51b. Middleham Town-Village ... including
St Mary & St Alkelda's Parish Church & a circular walk down to the River Cover with great views of the Castle & surrounding countryside.
See also 51a. Middleham Castle
Scenes in the Yorkshire Dales National Park, North Yorkshire, England
(a) The Town of Middleham
It is believed that there has been a settlement at Middleham since Roman times and Middleham is mentioned in the Domesday Book when its name was `Medelai`. The most pleasant village-town of Middleham is situated in Wensleydale, on the north-facing hillside between the River Cover and the River Ure dominated by the magnificent castle ruins towering over clusters of old grey stone cottages, fine old Georgian and Victorian houses and its two cobbled market squares. Middleham is noted for its connection with III, the great Castle (which for a period was Richard's childhood home) with the largest keep (by area) in the north of England and in more modern times its horse-racing industry. The racing industry grew in Georgian times which financed the rebuilding of much of Middleham and with it, around 1765, the first recorded racehorse trainer, Isaac Cape. Race meetings were held regularly on the High Moor above Middleham during the 18th Century when most of the town was being rebuilt. It is good that much of the town is protected as a conservation area and European funding has financed the re-cobbling of the towns squares, so all in all, Middleham is a lovely place to visit and not just the Castle, but also the town itself with its cafes and pubs and the interesting Middleham Parish Church of St Mary and St Alkelda.
THE WHITE SWAN in the centre of Middleham
The Market Cross in the centre of Middleham with some of the fine 18th century town houses.
Left and right: The Black Sheep Brewery's RICHARD III pub in Middleham, with a nice quiet south facing area round the back.
Left: Theakston sign outside the RICHARD III pub in Market Square.
Right: Looking down the road to THE BLACK BULL pub in Market square.
Some of the fine looking houses in the centre of Middleham.
The market cross area of central Middleham.
A quiet side street below the Castle. Middleham is a nice place to potter around between visiting the castle and parish church.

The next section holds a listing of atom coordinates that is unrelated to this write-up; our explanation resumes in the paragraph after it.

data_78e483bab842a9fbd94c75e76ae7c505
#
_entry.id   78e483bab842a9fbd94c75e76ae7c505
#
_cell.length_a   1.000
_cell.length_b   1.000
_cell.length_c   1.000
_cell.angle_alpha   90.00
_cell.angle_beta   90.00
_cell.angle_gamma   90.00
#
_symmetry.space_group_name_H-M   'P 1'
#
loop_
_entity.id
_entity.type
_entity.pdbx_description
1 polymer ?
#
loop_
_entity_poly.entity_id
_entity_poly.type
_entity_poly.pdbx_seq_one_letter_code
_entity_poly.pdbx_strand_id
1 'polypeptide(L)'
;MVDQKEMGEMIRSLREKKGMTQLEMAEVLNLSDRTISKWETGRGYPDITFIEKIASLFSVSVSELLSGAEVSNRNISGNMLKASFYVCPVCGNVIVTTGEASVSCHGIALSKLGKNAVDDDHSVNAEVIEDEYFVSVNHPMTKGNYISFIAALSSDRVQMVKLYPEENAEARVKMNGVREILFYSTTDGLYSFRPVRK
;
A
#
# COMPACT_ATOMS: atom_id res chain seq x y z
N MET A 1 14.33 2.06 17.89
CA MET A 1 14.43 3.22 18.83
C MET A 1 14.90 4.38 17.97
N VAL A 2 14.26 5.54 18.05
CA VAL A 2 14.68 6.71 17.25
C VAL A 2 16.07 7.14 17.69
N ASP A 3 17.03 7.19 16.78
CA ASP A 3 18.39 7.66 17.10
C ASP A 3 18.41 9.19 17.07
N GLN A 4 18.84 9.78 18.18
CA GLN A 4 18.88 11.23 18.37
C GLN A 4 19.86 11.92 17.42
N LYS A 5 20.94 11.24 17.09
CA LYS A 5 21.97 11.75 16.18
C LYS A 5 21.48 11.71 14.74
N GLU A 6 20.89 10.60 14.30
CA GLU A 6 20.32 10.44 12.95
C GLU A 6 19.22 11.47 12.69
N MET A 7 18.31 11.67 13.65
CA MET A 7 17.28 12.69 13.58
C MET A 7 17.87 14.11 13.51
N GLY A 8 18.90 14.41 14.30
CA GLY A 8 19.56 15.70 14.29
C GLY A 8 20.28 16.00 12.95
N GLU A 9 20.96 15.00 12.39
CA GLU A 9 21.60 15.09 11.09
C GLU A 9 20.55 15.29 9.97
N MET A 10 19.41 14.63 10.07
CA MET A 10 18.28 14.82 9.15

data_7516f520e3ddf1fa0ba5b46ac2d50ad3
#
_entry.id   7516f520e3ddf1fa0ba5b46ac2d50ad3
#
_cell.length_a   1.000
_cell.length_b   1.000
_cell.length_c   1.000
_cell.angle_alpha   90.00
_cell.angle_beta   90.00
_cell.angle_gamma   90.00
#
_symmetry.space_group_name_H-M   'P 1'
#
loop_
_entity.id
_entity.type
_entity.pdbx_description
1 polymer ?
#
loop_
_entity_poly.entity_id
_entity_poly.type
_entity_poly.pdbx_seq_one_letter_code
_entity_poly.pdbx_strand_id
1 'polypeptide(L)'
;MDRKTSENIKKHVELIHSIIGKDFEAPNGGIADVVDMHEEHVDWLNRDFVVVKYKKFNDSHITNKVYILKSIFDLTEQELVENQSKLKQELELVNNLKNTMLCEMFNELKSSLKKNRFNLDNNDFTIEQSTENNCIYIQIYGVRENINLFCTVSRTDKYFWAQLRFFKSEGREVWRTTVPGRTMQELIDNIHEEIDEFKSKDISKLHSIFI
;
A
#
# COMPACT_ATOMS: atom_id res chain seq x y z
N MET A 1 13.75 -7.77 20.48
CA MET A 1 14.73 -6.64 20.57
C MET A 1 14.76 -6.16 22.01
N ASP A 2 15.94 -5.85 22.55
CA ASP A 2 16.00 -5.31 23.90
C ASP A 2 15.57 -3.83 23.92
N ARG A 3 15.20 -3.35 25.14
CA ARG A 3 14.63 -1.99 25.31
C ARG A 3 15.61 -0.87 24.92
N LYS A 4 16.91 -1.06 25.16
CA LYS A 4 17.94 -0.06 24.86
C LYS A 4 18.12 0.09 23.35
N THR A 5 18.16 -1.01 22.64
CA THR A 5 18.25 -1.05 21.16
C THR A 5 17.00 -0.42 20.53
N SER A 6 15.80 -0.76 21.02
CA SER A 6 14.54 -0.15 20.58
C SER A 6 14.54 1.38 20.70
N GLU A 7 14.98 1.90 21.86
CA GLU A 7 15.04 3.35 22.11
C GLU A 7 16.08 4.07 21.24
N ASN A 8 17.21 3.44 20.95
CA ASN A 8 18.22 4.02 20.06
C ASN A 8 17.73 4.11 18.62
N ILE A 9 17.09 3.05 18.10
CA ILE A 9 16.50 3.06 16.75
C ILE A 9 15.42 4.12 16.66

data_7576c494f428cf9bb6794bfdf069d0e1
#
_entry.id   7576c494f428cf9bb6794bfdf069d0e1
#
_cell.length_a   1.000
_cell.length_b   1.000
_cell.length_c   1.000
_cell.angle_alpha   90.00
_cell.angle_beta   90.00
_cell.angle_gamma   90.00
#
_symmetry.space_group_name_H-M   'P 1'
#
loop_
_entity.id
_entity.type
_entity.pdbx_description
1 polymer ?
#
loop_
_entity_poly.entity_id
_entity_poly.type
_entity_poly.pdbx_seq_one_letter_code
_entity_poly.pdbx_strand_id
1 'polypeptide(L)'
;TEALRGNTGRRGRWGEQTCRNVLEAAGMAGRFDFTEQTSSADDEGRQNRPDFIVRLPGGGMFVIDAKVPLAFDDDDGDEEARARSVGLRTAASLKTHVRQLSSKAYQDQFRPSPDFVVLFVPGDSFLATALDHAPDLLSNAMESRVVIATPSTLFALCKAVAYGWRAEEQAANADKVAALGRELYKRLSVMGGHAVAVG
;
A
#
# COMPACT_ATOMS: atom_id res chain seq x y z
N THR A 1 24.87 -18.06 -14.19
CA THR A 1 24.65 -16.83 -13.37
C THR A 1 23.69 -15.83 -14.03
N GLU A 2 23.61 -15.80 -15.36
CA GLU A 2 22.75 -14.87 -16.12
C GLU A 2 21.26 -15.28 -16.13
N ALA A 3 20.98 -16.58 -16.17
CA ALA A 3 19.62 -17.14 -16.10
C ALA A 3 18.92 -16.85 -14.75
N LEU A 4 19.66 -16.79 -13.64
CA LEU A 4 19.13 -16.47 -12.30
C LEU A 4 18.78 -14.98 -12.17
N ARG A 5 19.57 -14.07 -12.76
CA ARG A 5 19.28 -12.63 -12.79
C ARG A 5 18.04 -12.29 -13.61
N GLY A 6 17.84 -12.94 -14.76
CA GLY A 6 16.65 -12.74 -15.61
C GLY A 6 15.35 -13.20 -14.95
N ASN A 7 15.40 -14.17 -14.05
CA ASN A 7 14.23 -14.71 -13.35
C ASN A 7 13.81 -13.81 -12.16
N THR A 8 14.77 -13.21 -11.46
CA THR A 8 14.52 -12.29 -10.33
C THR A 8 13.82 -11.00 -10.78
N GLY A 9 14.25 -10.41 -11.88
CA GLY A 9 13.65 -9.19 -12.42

(b) The Parish Church of St Mary & St Alkelda, Middleham
PLEASE LEAVE A DONATION TO HELP WITH THE UPKEEP OF THIS FINE MEDIEVAL CHURCH
The fine looking Middleham Parish Church of St Mary & St Alkelda (of which the latter's origin isn't very clear). Maybe St Alkelda was an Anglo-Saxon princess killed in a Viking raid ~ AD 800 or she may have been Icelandic and her healing reputation brought to England by the Vikings, since 'Alkelda' is supposed to mean 'healing spring' though the Saxon word for Holy Well is Haeligkeld.
The Perpendicular west tower and south porch entrance of St Mary & St Alkelda church Middleham. The parish church of St Mary & St Alkelda, once a collegiate college established by Richard III.
Looking down the nave to the chancel, altar and east window of St Mary & St Alkelda church Middleham.
The nave and arches of the south aisle of St Mary & St Alkelda church Middleham.
The Decorated arcades consist of four bays dividing the nave & chancel from the two aisles.
Looking west down the nave to the west window and on the right the arches of the north aisle of St Mary & St Alkelda church Middleham.
Some of the surviving fragments of 15th century medieval stained glass in St Mary & St Alkelda church Middleham.
Some of the Victorian stained glass windows in St Mary & St Alkelda Church Middleham.
Details of the lower panels of the right-hand stained glass window above.
More of the stained glass windows in St Mary & St Alkelda Church Middleham.
Last view of St Mary & St Alkelda Church Middleham.
(c) A circular walk via the River Cover south of Middleham Town
View of Middleham Castle from the south, on the start of our little circular walk via the River Cover, in which an OS map is needed (OL 30), though the route is not complicated.
Looking south-west up from Middleham Castle to the original motte-and-bailey castle which you see in the distance to your right before heading south-east.
Just SSE of the castle three paths intersect, you can take the diagonal path which runs more or less due south-east over the higher moor south-east of Middleham and then you drop down to the banks of the River Cover.
Molly had to go over the stepping stones BUT are route is turn right west and follow the north bank of the River Cover along what the OS map calls 'Cover Banks'.
The lovely River Cover from Cover Banks.
The River Cover
Before heading north back to Middleham the path climbs up above the River Cover which you can glimpse down below through the trees.
Looking down on the River Cover from the Cover Banks.
Finally at the west end of Cover Banks you reach Hullo Bridge, which you do NOT cross, other than to take photographs!
Views from Hullo Bridge.
Climbing back up northwards from the banks of the River Cover.
Lovely meadow fields to walk across as the outskirts of Middleham comes into sight.
You eventually join a minor road but can fork right (eastwards) along a path that takes you past the original motte-and-bailey castle on your right.
Its a classic motte-and-bailey castle.
Heading down to Middleham and its magnificent Castle.
The south-west 'back' view of Middleham Castle near some race horse stables.
Some thoroughbred racing horses I presume?
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